Tracking challenges at colliders

Pierfrancesco Butti | CERN
Seminar room 3, 14:00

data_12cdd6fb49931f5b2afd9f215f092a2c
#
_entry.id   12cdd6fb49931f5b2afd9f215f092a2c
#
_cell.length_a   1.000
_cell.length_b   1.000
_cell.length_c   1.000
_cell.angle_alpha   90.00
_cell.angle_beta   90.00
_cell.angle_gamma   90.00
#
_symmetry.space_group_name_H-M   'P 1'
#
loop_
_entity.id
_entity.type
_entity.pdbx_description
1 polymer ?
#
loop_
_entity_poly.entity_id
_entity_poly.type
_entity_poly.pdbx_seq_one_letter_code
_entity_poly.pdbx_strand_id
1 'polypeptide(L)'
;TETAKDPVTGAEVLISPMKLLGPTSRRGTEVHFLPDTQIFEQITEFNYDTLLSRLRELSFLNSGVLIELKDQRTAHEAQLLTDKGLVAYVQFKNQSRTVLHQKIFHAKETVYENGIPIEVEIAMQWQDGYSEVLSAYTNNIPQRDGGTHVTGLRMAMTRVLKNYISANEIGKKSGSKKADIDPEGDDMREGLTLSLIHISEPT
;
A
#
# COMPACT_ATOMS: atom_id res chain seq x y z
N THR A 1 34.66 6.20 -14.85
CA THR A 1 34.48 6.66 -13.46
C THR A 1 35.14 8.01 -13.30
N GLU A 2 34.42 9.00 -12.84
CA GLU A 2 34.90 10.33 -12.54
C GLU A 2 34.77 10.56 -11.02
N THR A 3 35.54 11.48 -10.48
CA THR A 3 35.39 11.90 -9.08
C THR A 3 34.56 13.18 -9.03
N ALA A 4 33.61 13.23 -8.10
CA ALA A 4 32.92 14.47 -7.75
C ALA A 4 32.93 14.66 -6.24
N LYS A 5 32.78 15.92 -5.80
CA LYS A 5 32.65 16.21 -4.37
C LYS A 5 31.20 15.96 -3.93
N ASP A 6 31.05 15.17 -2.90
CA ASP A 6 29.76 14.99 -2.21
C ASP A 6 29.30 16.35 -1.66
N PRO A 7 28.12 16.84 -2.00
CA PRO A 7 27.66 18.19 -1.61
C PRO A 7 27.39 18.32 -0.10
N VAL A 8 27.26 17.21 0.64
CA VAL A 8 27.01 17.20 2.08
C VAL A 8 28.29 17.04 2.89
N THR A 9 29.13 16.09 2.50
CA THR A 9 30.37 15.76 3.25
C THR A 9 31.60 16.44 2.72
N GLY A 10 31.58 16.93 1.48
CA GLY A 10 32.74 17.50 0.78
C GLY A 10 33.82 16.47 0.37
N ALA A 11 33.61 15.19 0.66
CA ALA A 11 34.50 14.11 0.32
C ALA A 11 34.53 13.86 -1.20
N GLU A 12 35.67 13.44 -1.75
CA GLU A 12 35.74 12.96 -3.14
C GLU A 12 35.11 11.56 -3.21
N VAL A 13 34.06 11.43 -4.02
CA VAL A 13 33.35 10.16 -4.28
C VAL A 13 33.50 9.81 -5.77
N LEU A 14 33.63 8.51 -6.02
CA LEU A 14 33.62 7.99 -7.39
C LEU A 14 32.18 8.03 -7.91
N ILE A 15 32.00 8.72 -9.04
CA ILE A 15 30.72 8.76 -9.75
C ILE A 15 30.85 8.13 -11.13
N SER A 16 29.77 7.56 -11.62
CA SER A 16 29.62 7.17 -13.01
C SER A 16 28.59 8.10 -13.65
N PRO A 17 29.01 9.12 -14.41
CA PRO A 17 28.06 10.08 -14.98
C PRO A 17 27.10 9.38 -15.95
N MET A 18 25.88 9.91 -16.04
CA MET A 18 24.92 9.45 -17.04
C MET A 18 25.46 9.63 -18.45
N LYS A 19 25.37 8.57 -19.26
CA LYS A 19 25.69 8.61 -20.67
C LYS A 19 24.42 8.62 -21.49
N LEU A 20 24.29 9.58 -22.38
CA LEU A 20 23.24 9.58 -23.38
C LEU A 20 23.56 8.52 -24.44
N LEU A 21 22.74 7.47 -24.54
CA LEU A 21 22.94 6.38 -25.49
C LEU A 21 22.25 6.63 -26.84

In collider physics experiments, particles produced by every beam collision event travel outwards through detectors, leaving different signatures in the various sub-systems. The precise measurement of charged particle trajectories allows extracting the particles' momentum and production location and is a key ingredient for building up of higher-level observables for physics analysis. The traditional algorithms are based on seeded track finding using the Kalman filter formalism and trajectories fit for the extraction of precise particle kinematics have been used with great success in the experiments thus far. Such algorithms suffer from some limitations due to combinatorial explosion as function of number of hits in the tracking devices due to a large number of concurrent collisions or to loss of efficiency in very dense environments such as the core of boosted jets. In this seminar, I will present the state of the art of the current tracking algorithms improvements foreseen for the Large Hadron Collider Run-3. I will then discuss new ways of thinking about track reconstruction, such as hardware based solutions for online tracking and the utilisation of machine learning techniques with a view on future research in the optic of the High Luminosity LHC and other collider experiments.

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